We know of a lady who desperately wanted to learn to snow ski. Her family loved skiing and she felt left-out because of her fear of skiing.  Finally, one winter day, she traveled to a nearby skip slope to give it a try.   

She had taken lessons over the years and knew a little about skiing.  It was her fear that crippled her from trying.  As she made her way to the beginner’s bunny hill, she saw a woman about her age coming down the hill with her hands and ski poles held high above her head and gleefully shouting: “Yippee!  Yippee!”

When the first woman finally got on the ski lift chair she found herself next to the woman she had just seen gleefully skiing down the slope.  With fright in her voice the first woman said: “My stomach is in knots and my heart is pounding so hard it feels like it’s in my throat.”  

The second woman joyfully proclaimed: “I know. Me too. Isn’t it great!”

In that moment, the first woman realized she had a choice about how her mind responded to her body’s sensations.  She viewed the heart pounding in her throat and a knot in her stomach as crippling fear. The second woman felt the same sensations and her mind interpreted it as joy and delight.

You can learn to be with your uncomfortable moments of fear or frustration in skillful ways.  Life will always create difficult moments.  It is part of the human experience. You can learn, however, to roll with your drama-filled body sensations and still move forward despite your fears.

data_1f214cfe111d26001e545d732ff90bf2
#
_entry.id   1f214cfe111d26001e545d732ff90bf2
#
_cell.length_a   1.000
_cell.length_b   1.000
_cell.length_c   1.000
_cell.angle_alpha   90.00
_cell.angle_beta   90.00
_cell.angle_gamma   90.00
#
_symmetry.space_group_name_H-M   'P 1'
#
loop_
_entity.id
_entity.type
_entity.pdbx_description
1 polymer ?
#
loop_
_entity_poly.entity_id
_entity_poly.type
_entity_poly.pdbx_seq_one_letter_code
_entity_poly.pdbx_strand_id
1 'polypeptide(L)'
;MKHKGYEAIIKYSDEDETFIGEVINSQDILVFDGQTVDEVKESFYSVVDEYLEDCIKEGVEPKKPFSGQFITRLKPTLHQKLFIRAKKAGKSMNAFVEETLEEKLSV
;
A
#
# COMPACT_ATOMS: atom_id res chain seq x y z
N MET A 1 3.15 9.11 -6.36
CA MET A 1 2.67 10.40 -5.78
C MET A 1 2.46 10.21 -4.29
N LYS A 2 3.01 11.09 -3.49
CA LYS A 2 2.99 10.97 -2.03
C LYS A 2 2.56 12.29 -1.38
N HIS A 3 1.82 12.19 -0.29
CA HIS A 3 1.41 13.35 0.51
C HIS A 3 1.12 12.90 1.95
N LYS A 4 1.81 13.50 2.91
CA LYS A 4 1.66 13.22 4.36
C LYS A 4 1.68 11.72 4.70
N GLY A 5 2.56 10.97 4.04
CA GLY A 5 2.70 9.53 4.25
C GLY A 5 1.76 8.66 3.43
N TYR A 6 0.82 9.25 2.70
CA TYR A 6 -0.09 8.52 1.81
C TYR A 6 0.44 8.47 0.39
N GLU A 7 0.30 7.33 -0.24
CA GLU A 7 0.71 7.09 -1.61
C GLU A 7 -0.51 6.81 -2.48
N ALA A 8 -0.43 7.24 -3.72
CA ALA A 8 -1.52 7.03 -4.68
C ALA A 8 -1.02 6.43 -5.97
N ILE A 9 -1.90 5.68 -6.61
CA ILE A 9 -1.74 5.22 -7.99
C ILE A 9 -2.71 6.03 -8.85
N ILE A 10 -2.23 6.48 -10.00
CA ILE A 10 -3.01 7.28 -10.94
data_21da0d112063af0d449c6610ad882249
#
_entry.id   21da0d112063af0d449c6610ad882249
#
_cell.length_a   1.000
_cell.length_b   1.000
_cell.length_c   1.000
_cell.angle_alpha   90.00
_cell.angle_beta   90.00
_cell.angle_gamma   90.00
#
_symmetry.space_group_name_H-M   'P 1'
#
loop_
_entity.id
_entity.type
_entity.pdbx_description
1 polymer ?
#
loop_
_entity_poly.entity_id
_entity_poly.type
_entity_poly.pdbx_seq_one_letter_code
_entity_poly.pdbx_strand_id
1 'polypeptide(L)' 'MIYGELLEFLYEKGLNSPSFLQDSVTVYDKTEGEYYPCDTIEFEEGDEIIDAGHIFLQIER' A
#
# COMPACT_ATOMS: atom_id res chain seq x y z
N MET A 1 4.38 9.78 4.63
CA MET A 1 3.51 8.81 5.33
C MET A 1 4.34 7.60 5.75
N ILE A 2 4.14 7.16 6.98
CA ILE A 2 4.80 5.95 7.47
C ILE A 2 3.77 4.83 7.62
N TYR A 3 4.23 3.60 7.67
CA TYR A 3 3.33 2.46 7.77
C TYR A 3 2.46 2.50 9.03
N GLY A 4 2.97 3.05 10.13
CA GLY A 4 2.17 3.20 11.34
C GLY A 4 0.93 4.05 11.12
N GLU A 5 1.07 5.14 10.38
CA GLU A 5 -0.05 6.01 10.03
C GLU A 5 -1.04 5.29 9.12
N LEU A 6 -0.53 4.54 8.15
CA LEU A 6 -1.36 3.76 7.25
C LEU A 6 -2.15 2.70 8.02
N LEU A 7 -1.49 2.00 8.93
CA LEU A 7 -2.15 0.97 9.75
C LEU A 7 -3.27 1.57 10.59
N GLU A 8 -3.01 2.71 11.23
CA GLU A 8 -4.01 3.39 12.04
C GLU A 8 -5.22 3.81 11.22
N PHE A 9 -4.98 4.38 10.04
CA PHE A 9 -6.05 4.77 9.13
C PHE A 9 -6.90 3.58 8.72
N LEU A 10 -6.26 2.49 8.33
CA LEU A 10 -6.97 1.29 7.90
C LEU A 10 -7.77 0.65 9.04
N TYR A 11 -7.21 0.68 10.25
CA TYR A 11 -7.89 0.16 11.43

It is often said that our thoughts create our reality.  The story of the two women’s different emotional responses to the similar experience of skiing is an excellent example of how one woman learned to take responsibility for her mind.  The first women allowed her mind to be ruled by her fearful emotions while the second made a different choice.

The genius of the Dreaded Drama Triangle (DDT)™ is to help you identify your behavior in response to uncomfortable emotions.  The first woman allowed herself to become a Victim to her emotions, feeling powerless and frozen.   

Such reactions can happen in any aspect of our lives – at work, at home or being out-and-about. Do you allow yourself to be victimized by your uncomfortable emotions and react to them as a Persecutor?

If so, you can learn to pause and observe your emotions as they move through you, allowing your mind to more clearly understand the situation.  With a deep breath and intentional relaxation, it takes about 90 seconds for your mind to relax its grasping thoughts. If this does not happen, you risk your mind slipping more deeply into the DDT.

We encourage you to take responsibility for your mind and interrupt automatically reacting to uncomfortable emotions.  By being aware of the anxiety-producing states, you can see them from a distance.  You can have your emotions rather than your emotions having you.

In these more spacious and more conscious moments, you can choose to assume that you are safe in the moment.

A colleague compares this experience to being in a theater and watching a scary movie.  You feel fearful emotions from the movie and yet you know you are safe in your seat.

Creators cultivate the ability to notice their emotions while still taking responsibility for their thinking mind.  By doing so, you are more at choice as to how to respond.